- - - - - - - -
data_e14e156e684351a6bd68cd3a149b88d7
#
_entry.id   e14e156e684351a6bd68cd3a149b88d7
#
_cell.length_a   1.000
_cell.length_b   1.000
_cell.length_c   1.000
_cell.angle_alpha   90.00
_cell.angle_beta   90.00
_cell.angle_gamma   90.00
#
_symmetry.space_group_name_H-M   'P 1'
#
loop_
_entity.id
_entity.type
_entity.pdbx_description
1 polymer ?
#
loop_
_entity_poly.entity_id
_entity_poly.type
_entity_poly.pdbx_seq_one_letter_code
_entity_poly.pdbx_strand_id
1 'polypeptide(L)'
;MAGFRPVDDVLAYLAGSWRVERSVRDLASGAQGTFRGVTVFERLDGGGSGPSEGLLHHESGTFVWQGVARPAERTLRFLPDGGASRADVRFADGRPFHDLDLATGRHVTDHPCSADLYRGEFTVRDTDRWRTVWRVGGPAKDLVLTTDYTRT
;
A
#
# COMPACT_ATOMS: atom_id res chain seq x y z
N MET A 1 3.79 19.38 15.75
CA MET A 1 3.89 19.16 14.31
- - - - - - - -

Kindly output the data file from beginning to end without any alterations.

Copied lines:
data_e14e156e684351a6bd68cd3a149b88d7
#
_entry.id   e14e156e684351a6bd68cd3a149b88d7
#
_cell.length_a   1.000
_cell.length_b   1.000
_cell.length_c   1.000
_cell.angle_alpha   90.00
_cell.angle_beta   90.00
_cell.angle_gamma   90.00
#
_symmetry.space_group_name_H-M   'P 1'
#
loop_
_entity.id
_entity.type
_entity.pdbx_description
1 polymer ?
#
loop_
_entity_poly.entity_id
_entity_poly.type
_entity_poly.pdbx_seq_one_letter_code
_entity_poly.pdbx_strand_id
1 'polypeptide(L)'
;MAGFRPVDDVLAYLAGSWRVERSVRDLASGAQGTFRGVTVFERLDGGGSGPSEGLLHHESGTFVWQGVARPAERTLRFLPDGGASRADVRFADGRPFHDLDLATGRHVTDHPCSADLYRGEFTVRDTDRWRTVWRVGGPAKDLVLTTDYTRT
;
A
#
# COMPACT_ATOMS: atom_id res chain seq x y z
N MET A 1 3.79 19.38 15.75
CA MET A 1 3.89 19.16 14.31